Vidyo and RTC in 2018

13/11/2017

Vidyo has made several announcements in the past couple of weeks. Time to see why the time is right for RTC across markets.

It has been a busy month for Vidyo. It has made two interesting announcements:

  1. The introduction of VP9 into its products
  2. Streamlining its product line

Vidyo has been known for their video routing technologies for many years. Well before WebRTC came into the ring. It is great to see how they have come in merging the two, along with how they are trying to fit their business model to the realities of WebRTC.

Vidyo, WebRTC, VP9 and SVC

How do you compete in a world where WebRTC is becoming the dominant media engine? Especially when the baseline implementation is dictated by what you get by default in the browser?

Vidyo has always had its own proprietary codec implementations. Ones that are optimized for SVC – Scalable Video Coding. Alex Eleftheriadis guest posted here last year with an explanation of SVC. To simplify, SVC gives two big advantages:

  1. Better error resiliency on poor network conditions
  2. Better support for multiparty and broadcast interactions

In many cases, you can get these things done without SVC and the end result would be good enough. But there are times when this extra kick to quality and optimization of how the network gets used makes all the difference.

When it comes to current browser implementations of WebRTC, the only video codec that has any kind of SVC support is VP9 and that takes place in Chrome. To take advantage of SVC, there are only two routes a company can take:

  1. Rely on the browser implementation and exposure of VP9/SVC features, and then implement these capabilities in its application
  2. Build its own XXX/SVC implementation into a non-browser application

Option (1) is great, but it assumes that:

  • Browsers prioritize VP9/SVC over other features. The challenge here is that things like aligning with the upcoming WebRTC 1.0 spec is most likely a lot more important
  • VP9/SVC will be implemented soon, and controlling its SVC capabilities will be exposed to the developers via JS APIs or additional SDP parameters
  • The existence of media servers that support SVC and optimize and fine-tune well for it

Reality is that on Chrome, the VP9 implementation in WebRTC supports SVC on the decoder side, but it doesn’t yet supports WebRTC in the encoder side.

Vidyo took the middle ground here, trying to enjoy both worlds: It always had its own SVC implementation in H.264 but allowed using WebRTC. Now, with its VP9/SVC implementation, it gets the freedom to improve video quality of its sessions in ways that others can’t.

If you use Vidyo.io today (and its other products in the near future), then Vidyo will try and prioritize the use of VP9 over other video codecs. And if some of the users in the session are making use of Vidyo’s SDKs instead of the native browser WebRTC implementation (i.e – joining from mobile or a desktop app), they will encode VP9 with SVC capabilities, and Chrome will be able to decode the bitsream – though the browser’s own encoded bitstream won’t be using SVC (at least not for now).

This places Vidyo ahead of the pack in SVC support that plays well with WebRTC.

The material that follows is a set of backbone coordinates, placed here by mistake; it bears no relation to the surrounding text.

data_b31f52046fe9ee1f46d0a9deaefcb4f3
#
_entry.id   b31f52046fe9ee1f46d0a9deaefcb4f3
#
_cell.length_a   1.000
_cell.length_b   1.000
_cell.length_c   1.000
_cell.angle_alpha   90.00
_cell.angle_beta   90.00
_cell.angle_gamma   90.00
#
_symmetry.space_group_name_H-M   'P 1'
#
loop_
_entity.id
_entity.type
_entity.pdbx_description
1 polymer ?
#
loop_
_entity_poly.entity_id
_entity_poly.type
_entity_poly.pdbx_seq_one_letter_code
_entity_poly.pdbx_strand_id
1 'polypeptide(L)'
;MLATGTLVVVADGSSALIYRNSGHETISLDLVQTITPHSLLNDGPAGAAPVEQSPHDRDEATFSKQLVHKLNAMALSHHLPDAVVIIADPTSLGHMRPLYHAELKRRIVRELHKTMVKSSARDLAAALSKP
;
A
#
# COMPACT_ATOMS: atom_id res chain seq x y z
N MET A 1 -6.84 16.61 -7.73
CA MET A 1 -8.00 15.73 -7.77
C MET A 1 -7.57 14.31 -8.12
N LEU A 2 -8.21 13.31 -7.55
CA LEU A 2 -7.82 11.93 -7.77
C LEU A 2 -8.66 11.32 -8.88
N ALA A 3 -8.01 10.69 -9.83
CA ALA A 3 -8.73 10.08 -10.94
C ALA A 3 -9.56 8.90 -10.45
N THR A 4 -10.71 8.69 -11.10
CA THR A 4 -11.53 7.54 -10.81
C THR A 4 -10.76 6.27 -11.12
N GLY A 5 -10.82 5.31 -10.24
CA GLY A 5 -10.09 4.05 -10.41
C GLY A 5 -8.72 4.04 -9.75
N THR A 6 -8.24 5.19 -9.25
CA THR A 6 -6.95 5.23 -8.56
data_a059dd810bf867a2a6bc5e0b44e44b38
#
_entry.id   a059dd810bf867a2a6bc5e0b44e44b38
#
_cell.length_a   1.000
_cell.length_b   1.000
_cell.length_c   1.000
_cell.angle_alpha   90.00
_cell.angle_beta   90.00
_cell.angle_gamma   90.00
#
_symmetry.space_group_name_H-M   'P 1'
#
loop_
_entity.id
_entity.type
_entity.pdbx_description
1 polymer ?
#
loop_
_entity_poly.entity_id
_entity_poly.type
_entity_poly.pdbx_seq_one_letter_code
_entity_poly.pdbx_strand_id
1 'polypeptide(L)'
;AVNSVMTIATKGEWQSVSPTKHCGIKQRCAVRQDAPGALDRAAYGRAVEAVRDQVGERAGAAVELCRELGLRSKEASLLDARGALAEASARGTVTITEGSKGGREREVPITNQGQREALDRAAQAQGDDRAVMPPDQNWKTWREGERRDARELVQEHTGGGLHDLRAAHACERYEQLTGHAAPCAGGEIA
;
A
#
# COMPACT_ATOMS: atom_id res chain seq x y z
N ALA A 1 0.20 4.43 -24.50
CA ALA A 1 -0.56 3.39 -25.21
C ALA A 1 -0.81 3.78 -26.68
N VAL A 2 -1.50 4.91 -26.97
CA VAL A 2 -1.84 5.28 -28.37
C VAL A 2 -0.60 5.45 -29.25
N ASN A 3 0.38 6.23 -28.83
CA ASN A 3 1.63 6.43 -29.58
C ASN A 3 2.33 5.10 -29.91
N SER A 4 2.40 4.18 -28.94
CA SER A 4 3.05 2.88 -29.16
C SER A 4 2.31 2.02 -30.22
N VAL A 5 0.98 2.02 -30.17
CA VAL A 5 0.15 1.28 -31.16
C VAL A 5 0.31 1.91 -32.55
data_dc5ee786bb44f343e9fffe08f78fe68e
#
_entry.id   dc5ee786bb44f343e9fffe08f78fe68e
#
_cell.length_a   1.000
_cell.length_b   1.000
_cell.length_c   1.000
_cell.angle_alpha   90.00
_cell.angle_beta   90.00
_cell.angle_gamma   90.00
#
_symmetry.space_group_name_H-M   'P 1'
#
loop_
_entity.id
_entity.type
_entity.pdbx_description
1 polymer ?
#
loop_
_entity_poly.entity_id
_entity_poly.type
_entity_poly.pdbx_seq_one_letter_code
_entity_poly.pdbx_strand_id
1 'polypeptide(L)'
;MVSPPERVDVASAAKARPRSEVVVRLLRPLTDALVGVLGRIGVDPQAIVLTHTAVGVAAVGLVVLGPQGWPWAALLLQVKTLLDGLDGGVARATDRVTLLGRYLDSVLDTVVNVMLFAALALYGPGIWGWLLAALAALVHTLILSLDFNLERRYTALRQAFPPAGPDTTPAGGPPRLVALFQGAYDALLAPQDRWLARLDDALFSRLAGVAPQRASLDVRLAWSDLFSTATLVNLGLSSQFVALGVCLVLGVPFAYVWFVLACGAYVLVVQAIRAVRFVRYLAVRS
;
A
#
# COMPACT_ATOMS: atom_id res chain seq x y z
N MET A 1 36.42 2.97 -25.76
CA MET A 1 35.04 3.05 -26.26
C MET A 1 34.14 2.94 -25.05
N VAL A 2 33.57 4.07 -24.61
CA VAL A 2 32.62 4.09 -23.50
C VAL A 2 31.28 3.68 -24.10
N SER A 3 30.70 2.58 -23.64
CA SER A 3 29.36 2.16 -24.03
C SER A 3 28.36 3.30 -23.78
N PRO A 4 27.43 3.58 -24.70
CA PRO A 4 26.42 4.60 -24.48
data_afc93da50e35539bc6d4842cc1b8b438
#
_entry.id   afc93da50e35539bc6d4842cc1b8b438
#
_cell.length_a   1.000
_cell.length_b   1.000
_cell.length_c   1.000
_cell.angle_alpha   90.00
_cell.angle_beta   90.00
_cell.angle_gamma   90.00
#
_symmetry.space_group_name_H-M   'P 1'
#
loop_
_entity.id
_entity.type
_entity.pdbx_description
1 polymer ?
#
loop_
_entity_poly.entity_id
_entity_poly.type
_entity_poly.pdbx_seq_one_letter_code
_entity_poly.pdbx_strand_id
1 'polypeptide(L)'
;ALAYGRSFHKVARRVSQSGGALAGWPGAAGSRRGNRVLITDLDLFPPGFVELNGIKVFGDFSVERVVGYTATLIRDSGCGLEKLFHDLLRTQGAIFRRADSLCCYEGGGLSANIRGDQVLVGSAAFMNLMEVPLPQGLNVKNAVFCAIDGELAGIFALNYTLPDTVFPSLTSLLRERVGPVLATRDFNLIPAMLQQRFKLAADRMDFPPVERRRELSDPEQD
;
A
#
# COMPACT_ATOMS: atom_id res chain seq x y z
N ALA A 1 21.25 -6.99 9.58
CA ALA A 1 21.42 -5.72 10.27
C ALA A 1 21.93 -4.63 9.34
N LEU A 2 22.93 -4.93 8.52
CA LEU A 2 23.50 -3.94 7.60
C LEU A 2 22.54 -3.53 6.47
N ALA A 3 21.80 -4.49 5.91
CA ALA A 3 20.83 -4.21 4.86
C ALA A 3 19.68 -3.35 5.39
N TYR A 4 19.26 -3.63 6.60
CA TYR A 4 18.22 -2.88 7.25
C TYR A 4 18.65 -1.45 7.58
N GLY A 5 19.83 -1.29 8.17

Vidyo’s Product Line

Here’s the gist of the new product live view from Vidyo:

Vidyo has taken the approach of offering a single technical infrastructure to host and run all of its products. This is the right move forward and an embrace of the cloud. In a way, Vidyo is continuing its shift from on premise deployments towards a Vidyo hosted and managed cloud platform.

Vidyo.io can be defined as CPaaS, a Communication Platform as a Service; while its VidyoCloud can be defined as UCaaS, a Unified Communication Platform as a Service.

Vidyo started life in the UC business, moving to the cloud and then adding an API platform. In many other cases, UC / UCaaS vendors take the approach of adding an API on top of their UCaaS product and then just calling it CPaaS. Vidyo decided on “separating” the two which feels to me as the better approach. It casts a wider net over the potential target market and the types of use cases that Vidyo can now cater for.

To this product line, Vidyo has added earlier this year VidyoEngage, its answer to video based contact centers.

The end result? Vidyo can now be used in the 3 biggest domains for visual communications:

  1. Unified Communications, with its VideoCloud offering; providing a complete video communications platform
  2. Contact Centers, with VidyoEngage; providing a higher level abstraction of the call center modal to its customers
  3. All the rest, through its Vidyo.io platform for developers

You can use Vidyo.io to build a UC or a CC application if that’s your need, or you can just pick up VidyoCloud or VidyoEngage to get there.

What’s Next?

The challenge for Vidyo will be in competing in 3 different fronts at the same time, and the threat of losing focus. I am guessing this is one of the reasons for this streamlining – it is meant to simplify its internal infrastructure that is used in these 3 products on the technical level.

Managing these separate businesses and keeping abreast in all 3 markets will be hard, but Vidyo is off to a good start here.

When it comes to Vidyo.io, the addition of VP9/SVC support positions Vidyo as the technology leader in its space with the ability to offer the best media quality. Its competitors will require more time to close the gap.